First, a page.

"... We present an example of the science that is enabled by objectoriented programming techniques. Scientific computation often needs derivatives for solving nonlinear systems such as those arising in many PDE algorithms, optimization, parameter identification, stiff ordinary differential equations, or ..."
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Cited by 6 (1 self)
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We present an example of the science that is enabled by objectoriented programming techniques. Scientific computation often needs derivatives for solving nonlinear systems such as those arising in many PDE algorithms, optimization, parameter identification, stiff ordinary differential equations, or sensitivity analysis. Automatic differentiation computes derivatives accurately and efficiently by applying the chain rule to each arithmetic operation or elementary function. Operator overloading enables the techniques of either the forward or the reverse mode of automatic differentiation to be applied to realworld scientific problems. We illustrate automatic differentiation with an example drawn from a model of unsaturated flow in a porous medium. The problem arises from planning for the longterm storage of radioactive waste. 1 Introduction Scientific computation often needs derivatives for solving nonlinear partial differential equations. One such problem currently under investigation...
Efficient Computation of Gradients and Jacobians by Transparent Exploitation of Sparsity in Automatic Differentiation
 Optimization Methods and Software
, 1996
"... . Automatic differentiation (AD) is a technique that augments computer codes with statements for the computation of derivatives. The computational workhorse of ADgenerated codes for firstorder derivatives is the linear combination of vectors. For many largescale problems, the vectors involved in ..."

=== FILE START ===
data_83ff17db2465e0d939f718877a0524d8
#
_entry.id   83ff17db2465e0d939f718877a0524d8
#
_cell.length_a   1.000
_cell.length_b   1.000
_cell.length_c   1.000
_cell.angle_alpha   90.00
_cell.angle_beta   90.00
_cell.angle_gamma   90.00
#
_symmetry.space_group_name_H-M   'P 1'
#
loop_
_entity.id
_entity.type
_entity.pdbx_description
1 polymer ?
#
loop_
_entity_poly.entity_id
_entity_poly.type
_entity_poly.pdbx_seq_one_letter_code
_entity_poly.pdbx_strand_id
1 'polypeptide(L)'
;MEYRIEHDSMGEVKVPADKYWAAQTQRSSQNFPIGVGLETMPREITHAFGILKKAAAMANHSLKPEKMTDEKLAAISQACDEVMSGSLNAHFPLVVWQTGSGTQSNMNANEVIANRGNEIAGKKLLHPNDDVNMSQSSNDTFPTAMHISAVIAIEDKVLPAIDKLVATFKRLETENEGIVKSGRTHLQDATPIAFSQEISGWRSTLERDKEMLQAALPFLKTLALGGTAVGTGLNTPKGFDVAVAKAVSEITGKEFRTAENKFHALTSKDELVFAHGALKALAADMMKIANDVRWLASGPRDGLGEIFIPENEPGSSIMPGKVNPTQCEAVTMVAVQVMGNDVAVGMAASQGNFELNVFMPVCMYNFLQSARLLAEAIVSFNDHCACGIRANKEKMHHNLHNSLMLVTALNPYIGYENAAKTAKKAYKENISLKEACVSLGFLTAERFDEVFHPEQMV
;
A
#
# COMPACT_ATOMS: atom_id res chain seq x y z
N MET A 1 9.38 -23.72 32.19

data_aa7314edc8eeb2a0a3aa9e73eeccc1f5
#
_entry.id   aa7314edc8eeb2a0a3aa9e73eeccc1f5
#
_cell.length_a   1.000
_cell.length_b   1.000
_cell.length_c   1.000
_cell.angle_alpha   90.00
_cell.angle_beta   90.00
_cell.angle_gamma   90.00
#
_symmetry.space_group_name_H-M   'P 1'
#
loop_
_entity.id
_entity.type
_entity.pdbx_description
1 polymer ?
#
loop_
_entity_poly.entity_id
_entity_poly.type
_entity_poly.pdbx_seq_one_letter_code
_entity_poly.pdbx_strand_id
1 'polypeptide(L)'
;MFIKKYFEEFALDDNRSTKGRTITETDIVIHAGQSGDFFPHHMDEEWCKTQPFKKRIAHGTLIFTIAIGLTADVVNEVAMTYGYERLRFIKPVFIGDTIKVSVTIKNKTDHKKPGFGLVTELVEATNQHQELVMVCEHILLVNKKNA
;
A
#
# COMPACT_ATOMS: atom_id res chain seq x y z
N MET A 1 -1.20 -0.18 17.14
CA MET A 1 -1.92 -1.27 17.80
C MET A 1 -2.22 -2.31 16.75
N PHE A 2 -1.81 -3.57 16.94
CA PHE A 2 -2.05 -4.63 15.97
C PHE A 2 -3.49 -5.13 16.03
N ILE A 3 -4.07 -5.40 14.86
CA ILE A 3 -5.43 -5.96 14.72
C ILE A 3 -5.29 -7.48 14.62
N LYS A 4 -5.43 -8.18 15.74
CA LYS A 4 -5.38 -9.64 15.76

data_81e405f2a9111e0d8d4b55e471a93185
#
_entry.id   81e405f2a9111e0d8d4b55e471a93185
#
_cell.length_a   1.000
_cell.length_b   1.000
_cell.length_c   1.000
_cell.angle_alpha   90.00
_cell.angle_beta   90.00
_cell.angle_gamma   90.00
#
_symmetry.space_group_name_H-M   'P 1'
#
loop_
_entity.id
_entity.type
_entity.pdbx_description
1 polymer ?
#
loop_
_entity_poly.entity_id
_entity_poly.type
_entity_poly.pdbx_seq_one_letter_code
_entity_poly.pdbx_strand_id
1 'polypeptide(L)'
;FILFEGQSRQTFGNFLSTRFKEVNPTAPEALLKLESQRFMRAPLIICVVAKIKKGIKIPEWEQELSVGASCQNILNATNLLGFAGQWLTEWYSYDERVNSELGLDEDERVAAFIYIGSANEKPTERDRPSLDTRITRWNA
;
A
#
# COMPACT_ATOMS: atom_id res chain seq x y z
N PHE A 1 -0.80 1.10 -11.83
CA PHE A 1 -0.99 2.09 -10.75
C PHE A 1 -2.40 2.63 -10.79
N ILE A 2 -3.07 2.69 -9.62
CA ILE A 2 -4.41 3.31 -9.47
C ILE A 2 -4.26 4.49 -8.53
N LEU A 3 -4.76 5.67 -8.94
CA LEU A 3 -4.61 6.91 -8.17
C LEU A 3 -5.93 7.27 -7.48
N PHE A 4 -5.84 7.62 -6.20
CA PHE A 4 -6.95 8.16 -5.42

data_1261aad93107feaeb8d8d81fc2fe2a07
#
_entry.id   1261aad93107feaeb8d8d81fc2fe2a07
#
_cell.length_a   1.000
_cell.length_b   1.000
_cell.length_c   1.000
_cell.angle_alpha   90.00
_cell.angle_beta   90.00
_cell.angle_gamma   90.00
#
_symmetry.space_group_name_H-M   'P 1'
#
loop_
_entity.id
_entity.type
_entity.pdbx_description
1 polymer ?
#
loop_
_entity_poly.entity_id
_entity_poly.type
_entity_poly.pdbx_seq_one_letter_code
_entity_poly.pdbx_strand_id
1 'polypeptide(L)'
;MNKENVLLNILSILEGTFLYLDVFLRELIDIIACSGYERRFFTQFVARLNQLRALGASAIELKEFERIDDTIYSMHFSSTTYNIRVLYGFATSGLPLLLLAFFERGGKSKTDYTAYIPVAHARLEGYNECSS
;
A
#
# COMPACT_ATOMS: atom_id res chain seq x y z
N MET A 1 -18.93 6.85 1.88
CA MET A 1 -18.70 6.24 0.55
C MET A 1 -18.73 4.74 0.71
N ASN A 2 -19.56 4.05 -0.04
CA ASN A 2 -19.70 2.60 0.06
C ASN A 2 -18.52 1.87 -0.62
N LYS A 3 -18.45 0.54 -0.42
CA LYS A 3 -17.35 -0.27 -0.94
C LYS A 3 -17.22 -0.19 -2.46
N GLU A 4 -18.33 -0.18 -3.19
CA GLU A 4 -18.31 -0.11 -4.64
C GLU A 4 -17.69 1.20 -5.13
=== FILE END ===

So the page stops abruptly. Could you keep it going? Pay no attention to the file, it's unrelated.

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Cited by 5 (4 self)
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. Automatic differentiation (AD) is a technique that augments computer codes with statements for the computation of derivatives. The computational workhorse of ADgenerated codes for firstorder derivatives is the linear combination of vectors. For many largescale problems, the vectors involved in this operation are inherently sparse. If the underlying function is a partially separable one (e.g., if its Hessian is sparse), many of the intermediate gradient vectors computed by AD will also be sparse, even though the final gradient is likely to be dense. For large Jacobians computations, every intermediate derivative vector is usually at least as sparse as the least sparse row of the final Jacobian. In this paper, we show that transparent exploitation of the sparsity inherent in derivative computation can result in dramatic gains in runtime and memory savings. For a set of gradient problems exhibiting implicit sparsity, we report on the runtime and memory requirements of computing the g...
Automatic Differentiation For PDEs  Unsaturated Flow Case Study
, 1992
"... Introduction The techniques of automatic differentiation [8, 10, 15] are applied to an example partial differential equation arising from the modeling of unsaturated flow. One common paradigm for the numerical solution to some classes of 2, 3, or higherdimensional partial differential equations i ..."
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Cited by 3 (3 self)
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Introduction The techniques of automatic differentiation [8, 10, 15] are applied to an example partial differential equation arising from the modeling of unsaturated flow. One common paradigm for the numerical solution to some classes of 2, 3, or higherdimensional partial differential equations is: 1. Given a PDE and boundary conditions, 2. apply finite difference or finite element approximations on some appropriate (frequently nonuniform) grid, and 3. enforce an approximate solution by solving a nonlinear system F (u) = 0 for the residual by Newton's method. The dimension of the nonlinear system F (u) = 0 is proportional to the number of grid points. In current algorithms, the Jacobian J required by Newton's method is computed by some combination of hand coding, divided differences, matrix coloring, and partial separability. We present a case study documenting the steps we took in analyzing a co